Acclimatization is a significant part of a good trekking experience. Hence today is set aside for acclimatization to adjust better to the thinning air and prevent Altitude Mountain Sickness(AMS). We explore the Everest Base Camp enjoying the views of snow clad mountains that surround us. Overnight in Everest Base Camp.
Our destination for the day is Japanese Camp. To reach there, first, we walk along the Rongbuk Glacier followed by a brief walk on a gravel-filled path. We then overcome lateral moraine of Rongbuk glacier. The final stretch to Japanese Camp is steep. Located under a huge yellow rock, the Japanese Camp is vantage point for magnificent views of Mt. Pumori. Overnight in Japanese Camp.
Today we slowly make our way towards Interim Camp. Giant ice pinnacles accompany us along the way. As we move forward breathtaking views of East Rongbuk Glacier and mountains like Nuptse and Pumori fill the skyline. Overnight at Interim Camp.
We head towards Changtse Base Camp, which is at an altitude of 5,950m. The name Changste in Tibetan means ‘North Peak’ as it is located beside the north face of Everest. We get the best unobstructed 360-degree view of Everest and other mountains from here. Overnight in Changtse Base Camp.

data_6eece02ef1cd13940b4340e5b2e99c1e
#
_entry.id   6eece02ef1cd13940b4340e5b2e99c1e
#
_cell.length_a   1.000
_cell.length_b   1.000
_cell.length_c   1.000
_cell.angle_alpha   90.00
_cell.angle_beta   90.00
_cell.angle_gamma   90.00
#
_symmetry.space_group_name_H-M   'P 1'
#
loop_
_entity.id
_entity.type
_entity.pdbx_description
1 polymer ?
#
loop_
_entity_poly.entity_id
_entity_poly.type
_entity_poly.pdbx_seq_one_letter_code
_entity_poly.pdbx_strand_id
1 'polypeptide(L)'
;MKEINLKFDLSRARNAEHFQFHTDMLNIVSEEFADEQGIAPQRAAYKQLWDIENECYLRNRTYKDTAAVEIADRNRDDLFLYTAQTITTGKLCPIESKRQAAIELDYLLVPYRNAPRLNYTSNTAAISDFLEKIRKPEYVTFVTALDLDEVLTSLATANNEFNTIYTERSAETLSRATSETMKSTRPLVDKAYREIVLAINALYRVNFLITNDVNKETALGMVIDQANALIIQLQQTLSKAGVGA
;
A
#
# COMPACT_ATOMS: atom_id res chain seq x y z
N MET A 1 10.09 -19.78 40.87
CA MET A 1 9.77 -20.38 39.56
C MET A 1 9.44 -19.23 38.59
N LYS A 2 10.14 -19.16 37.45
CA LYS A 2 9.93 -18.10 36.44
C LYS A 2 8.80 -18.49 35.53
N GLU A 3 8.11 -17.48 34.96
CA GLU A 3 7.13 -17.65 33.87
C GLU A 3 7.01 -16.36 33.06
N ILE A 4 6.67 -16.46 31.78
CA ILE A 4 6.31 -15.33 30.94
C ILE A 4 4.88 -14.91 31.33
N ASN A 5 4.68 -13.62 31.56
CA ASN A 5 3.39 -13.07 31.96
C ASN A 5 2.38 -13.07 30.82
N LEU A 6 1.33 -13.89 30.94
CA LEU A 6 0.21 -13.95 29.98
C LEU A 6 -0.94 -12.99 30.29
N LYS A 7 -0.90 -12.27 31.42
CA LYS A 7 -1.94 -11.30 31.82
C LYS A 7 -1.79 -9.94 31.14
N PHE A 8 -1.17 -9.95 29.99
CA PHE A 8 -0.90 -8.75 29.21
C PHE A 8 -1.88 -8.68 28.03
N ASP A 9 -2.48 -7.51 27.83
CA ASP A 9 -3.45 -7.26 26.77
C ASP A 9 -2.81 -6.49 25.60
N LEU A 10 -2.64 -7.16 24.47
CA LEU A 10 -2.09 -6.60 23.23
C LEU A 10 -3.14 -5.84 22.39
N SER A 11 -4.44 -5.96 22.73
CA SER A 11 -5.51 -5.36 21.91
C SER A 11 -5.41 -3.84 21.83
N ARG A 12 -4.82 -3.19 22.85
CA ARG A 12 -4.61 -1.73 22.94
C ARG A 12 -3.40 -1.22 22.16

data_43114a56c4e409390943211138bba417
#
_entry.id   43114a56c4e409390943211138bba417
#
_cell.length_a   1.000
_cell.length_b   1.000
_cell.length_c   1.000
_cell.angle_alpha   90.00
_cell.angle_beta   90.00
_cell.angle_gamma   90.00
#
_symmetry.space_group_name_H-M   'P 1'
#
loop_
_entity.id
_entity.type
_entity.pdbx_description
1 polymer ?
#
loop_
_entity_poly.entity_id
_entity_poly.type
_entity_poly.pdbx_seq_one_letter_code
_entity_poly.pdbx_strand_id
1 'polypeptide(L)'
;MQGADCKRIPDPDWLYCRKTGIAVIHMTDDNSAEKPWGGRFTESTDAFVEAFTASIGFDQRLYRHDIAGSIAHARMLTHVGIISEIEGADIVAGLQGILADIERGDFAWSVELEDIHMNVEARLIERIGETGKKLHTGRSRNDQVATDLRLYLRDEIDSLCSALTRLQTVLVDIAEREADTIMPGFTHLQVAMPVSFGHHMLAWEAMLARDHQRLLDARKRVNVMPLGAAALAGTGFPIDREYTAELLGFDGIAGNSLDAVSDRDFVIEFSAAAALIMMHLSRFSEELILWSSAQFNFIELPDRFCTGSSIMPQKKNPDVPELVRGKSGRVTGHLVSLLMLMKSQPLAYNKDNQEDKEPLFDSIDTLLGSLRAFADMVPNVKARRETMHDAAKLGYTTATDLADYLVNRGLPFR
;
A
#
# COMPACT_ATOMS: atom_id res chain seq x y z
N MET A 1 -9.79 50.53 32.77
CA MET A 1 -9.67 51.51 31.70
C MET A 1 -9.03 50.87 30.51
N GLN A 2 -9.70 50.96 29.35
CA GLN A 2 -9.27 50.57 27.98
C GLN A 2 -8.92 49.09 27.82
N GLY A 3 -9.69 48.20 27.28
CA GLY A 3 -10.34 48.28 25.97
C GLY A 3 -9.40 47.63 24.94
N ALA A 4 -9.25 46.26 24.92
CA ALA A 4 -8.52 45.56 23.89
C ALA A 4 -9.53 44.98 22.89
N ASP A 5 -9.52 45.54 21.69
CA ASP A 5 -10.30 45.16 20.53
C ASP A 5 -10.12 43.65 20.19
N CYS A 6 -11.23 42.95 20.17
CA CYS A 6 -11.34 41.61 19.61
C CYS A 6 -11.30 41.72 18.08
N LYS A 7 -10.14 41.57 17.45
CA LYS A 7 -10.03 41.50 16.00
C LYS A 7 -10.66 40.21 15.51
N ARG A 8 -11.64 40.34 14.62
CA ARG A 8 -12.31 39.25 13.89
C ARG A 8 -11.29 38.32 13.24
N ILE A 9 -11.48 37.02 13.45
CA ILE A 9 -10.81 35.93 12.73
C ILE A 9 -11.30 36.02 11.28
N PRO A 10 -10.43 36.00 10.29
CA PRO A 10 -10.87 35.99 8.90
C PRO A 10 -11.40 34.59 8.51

We trek along the east side of Rongbuk Glacier, and with each step, we get a little closer to Everest and Lhakpa Ri. Located near the Changtse Glacier, Advanced Base Camp of Everest is the closet a non-climber can get to Everest. Soak in the beauty of Everest’s North face we descend to Changtse Base Camp.Overnight in Changtse Base Camp.
We descend to Tingri enjoying the beautiful high Himalayan landscape along the way. Make sure to maintain a steady pace and also take frequent breathing rest to avoid AMS. We walk to Everest Base Camp where a private vehicle will pick us up and drop us off at Tingri. Overnight in Tingri.
After breakfast we drive to Kerung, a small town in Nepal. This town is located near the Tibet-Nepal border and it only takes us around 5 hours to get here. As there are no planned activities for the remainder of the day, you can utilize it for the long needed rest. Overnight in Kerung.
We drive to Kathmandu today. It is an eight-hour-long drive to reach the capital city of Nepa. Upon reaching Kathmandu, you can opt to roam around the city and do some souvenir shopping or just rest in your hotel room. Overnight in a hotel at Kathmandu.
Today concludes your Tibet-Everest Advanced Base Camp Trek-18 days. A representative from Adventure Club Trek will drop you off at the Tribhuvan International Airport according to your flight’s schedule.